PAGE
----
Life Advice



Ask Amy: Rumor about teacher compels reporting

Amy Dickinson, Tribune Content Agency on

– Guilty Bystander

Dear Guilty: You have heard about this third-hand. You should strongly urge the person who repeated this to you (and is closer to the source of the information) to report it to the school. If she won’t, then you should. Simply tell them that this is what you heard and that you cannot verify it. They are morally and legally compelled to investigate.

Even if you assume that the student involved believed that she “consented” to this at the time, the reason this sort of relationship is a crime is because underage people cannot legally give their consent. And the reason underage people can’t give their consent is also why they can’t legally drive without a license or drink alcohol – an adolescent’s brain and emotions aren’t developed enough to make this sort of potentially life-altering choice.

Children and teens are vulnerable, and that’s why there are laws to protect them. Students are vulnerable to the power dynamic regarding the adults who are supposed to respect and protect them, and that’s why it is against the law (and school policy) for teachers and school staff to have sex with them.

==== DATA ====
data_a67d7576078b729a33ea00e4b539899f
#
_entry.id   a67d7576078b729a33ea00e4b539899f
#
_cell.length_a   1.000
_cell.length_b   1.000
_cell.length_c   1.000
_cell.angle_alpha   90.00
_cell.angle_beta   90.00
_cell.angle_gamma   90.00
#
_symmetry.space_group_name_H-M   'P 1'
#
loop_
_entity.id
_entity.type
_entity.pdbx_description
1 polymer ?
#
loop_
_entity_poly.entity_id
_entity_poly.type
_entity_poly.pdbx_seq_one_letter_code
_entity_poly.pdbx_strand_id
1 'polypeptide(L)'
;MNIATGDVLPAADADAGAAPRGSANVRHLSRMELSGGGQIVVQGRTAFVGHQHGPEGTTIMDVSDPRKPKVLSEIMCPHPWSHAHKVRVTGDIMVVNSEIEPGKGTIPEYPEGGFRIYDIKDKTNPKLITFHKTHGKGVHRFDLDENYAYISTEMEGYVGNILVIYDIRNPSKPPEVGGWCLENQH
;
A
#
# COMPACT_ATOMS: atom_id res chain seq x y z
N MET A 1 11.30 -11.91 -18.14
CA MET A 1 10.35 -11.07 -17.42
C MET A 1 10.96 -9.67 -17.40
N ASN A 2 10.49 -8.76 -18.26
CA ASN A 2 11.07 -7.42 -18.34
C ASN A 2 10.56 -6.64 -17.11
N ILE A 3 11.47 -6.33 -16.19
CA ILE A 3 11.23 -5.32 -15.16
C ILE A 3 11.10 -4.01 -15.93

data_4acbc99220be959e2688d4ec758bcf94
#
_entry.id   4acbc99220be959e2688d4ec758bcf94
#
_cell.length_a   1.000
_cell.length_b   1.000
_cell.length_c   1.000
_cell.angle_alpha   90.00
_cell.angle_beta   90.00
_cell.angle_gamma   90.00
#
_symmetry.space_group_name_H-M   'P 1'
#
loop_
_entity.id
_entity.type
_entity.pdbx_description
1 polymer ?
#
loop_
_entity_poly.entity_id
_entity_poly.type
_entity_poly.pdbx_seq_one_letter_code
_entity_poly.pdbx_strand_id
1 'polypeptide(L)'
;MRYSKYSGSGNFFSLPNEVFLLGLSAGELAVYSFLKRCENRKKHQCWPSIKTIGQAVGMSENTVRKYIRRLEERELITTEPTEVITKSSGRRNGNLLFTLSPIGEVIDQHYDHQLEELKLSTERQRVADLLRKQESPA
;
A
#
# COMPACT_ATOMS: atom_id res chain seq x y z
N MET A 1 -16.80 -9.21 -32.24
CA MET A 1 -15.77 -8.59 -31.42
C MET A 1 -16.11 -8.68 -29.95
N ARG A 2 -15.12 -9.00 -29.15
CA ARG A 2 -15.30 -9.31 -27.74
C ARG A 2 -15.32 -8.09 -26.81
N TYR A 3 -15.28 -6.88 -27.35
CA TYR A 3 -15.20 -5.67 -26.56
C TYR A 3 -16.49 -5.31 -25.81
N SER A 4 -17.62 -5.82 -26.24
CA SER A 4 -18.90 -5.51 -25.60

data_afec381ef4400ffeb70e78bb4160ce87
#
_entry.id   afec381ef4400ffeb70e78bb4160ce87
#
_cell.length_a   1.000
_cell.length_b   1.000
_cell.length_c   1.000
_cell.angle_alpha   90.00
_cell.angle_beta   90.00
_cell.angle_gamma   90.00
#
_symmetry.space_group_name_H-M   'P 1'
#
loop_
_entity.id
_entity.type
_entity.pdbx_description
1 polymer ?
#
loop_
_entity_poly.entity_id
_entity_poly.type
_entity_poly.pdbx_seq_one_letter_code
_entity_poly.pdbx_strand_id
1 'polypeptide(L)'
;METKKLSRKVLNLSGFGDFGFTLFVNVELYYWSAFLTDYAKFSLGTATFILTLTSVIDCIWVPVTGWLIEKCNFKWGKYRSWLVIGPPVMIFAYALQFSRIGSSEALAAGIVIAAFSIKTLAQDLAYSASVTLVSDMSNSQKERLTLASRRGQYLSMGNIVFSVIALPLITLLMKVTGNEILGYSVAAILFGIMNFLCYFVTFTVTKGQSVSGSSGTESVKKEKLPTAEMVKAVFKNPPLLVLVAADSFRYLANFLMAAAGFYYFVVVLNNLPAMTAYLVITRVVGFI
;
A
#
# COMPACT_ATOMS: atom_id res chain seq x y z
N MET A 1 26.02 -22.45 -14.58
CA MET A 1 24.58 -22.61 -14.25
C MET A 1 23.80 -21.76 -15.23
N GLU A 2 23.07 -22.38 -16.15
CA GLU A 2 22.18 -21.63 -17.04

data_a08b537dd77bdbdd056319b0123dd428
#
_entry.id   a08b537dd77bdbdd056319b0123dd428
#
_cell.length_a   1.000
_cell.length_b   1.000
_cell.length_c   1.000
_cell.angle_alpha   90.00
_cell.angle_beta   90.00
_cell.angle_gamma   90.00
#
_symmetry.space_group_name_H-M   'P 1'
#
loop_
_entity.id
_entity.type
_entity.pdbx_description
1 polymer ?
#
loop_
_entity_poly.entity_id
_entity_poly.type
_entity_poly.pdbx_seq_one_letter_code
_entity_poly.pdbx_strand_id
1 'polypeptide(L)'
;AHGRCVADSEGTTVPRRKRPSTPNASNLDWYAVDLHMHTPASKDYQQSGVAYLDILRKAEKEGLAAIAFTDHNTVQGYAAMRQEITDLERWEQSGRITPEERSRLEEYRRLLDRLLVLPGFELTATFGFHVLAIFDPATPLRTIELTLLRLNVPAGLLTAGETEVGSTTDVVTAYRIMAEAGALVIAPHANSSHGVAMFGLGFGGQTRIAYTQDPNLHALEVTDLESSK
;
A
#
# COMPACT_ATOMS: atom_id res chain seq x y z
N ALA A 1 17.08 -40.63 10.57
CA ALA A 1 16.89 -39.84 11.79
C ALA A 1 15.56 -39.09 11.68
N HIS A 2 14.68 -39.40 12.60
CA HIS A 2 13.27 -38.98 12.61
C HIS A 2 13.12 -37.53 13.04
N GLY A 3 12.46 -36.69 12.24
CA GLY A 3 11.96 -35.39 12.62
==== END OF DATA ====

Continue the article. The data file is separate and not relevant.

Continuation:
And even if this former student believes that she graduated from this experience unscathed, there might be other students who were victims of this teacher who are traumatized.

So yes, people who have heard about this have a moral obligation to report it.


Dear Amy: My partner of three years has a bad habit of staying out all night without communicating, and then ignoring my texts and calls.

For example, he will come home at 1 a.m. on a workday, or at 4 a.m. after a night out with friends.

This is really distressing behavior to me and I’ve expressed that to him.

He promises he’s not cheating and says I’m trying to control him.


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